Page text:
Material and methods

Subjects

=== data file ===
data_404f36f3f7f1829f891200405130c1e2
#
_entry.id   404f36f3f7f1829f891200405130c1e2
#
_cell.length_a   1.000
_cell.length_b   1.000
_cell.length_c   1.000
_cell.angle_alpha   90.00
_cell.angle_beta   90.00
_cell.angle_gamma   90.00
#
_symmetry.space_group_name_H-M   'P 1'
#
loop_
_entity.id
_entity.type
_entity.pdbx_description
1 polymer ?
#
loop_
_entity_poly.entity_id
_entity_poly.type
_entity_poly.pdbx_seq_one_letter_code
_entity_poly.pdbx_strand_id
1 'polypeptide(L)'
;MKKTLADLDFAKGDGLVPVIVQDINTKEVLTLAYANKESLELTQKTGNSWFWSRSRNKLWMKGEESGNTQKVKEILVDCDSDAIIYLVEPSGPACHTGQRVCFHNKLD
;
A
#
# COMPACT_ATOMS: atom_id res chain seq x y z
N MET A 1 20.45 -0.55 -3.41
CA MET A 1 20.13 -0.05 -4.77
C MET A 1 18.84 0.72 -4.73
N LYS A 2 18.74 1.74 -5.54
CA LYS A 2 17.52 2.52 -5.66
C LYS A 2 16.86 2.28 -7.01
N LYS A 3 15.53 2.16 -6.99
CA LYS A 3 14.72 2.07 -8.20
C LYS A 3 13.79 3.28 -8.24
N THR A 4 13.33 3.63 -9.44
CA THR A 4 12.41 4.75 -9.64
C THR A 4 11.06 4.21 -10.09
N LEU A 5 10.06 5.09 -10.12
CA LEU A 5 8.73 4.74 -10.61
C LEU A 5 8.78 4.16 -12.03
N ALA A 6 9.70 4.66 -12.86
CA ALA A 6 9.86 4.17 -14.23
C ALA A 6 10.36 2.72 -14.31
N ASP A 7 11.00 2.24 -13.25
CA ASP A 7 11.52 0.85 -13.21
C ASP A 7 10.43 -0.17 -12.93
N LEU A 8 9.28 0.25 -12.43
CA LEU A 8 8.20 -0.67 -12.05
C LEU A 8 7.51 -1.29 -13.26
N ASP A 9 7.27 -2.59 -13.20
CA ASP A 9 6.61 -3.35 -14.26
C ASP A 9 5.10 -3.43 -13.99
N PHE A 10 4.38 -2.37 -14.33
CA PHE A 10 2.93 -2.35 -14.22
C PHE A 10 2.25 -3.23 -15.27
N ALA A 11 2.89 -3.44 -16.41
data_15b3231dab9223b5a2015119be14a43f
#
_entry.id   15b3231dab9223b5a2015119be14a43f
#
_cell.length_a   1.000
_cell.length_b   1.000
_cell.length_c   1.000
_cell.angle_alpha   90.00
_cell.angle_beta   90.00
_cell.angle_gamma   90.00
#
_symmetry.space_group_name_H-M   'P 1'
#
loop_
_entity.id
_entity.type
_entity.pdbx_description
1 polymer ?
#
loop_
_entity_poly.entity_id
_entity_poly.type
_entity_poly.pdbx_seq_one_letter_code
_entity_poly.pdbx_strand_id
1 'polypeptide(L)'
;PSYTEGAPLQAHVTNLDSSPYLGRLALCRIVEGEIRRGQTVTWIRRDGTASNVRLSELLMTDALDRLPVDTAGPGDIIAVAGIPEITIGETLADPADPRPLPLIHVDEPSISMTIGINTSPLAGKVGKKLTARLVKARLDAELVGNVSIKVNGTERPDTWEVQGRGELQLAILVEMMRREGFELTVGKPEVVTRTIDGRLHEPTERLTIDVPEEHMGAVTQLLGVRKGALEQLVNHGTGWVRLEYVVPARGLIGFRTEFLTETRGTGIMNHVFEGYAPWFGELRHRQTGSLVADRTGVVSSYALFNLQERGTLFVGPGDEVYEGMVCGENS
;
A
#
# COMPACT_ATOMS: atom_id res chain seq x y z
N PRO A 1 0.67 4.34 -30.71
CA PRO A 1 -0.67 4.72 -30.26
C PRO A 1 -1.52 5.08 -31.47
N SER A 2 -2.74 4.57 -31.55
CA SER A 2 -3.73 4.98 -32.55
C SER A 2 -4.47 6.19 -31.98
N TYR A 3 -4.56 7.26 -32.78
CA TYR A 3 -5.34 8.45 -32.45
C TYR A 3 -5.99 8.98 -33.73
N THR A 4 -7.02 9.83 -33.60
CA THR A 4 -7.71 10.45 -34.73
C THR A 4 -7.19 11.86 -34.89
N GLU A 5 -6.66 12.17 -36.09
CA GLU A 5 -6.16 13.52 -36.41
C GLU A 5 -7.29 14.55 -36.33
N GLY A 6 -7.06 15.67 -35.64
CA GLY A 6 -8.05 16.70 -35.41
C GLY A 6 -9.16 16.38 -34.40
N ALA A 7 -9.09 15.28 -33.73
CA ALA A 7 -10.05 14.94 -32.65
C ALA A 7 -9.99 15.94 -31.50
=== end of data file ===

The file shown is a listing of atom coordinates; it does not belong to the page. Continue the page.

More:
We registered 71 patients (55 men, 16 women; mean age of 72.0 years, ranging from 39 to 97 years) with gastrointestinal cancer who underwent surgery at the Department of Surgery, Takarazuka Municipal Hospital, from November 2015 to February 2017 and received perioperative oral health care. The study design was approved by the Ethics Committee of the Takarazuka Municipal Hospital and all patients signed an informed consent form. Those who suffered from tumor recurrence and received chemotherapy were excluded. Clinical data obtained included patient age, sex, tumor grade, medical history, blood loss volume, operation duration time and hospitalization duration. Tumors were classified using the TNM staging system according to the seventh edition of the American Joint Committee on Cancer Staging Manual6. We divided patients based on their surgical treatment into 2 groups, as follows. The minimally invasive surgery group was comprised of those who underwent laparoscopic surgery (n=42; 12 gastric, 22 colon, 8 rectal cancer), while the severely invasive surgery group included patients who underwent open surgical resection (n=29; 20 gastric, 6 colon, 3 rectal cancer). Cephem antibiotics (cefazolin at 1.0 g/day for gastric cancer patients or cefmetazole at 1.0 g/day for rectal cancer patients) were administered to all patients 1-2 days after the operation to prevent surgical site infection. The minimum effective dosage and duration of the antibiotics administrations were determined based on previous reports by the randomized control trial (RCT)8,12. None of the selected patients had problems associated with denture wearing (i.e., instability, unfitness, fracture). Furthermore, none wore their appliance during the fasting period, during this period it was kept in clean water. Following the fasting period, each participant washed their denture and cleaned it with a soft-bristle brush after taking a meal, resting it in clean water overnight. Clinicopathological factors in the gastrointestinal cancer patients are summarized in Table 1.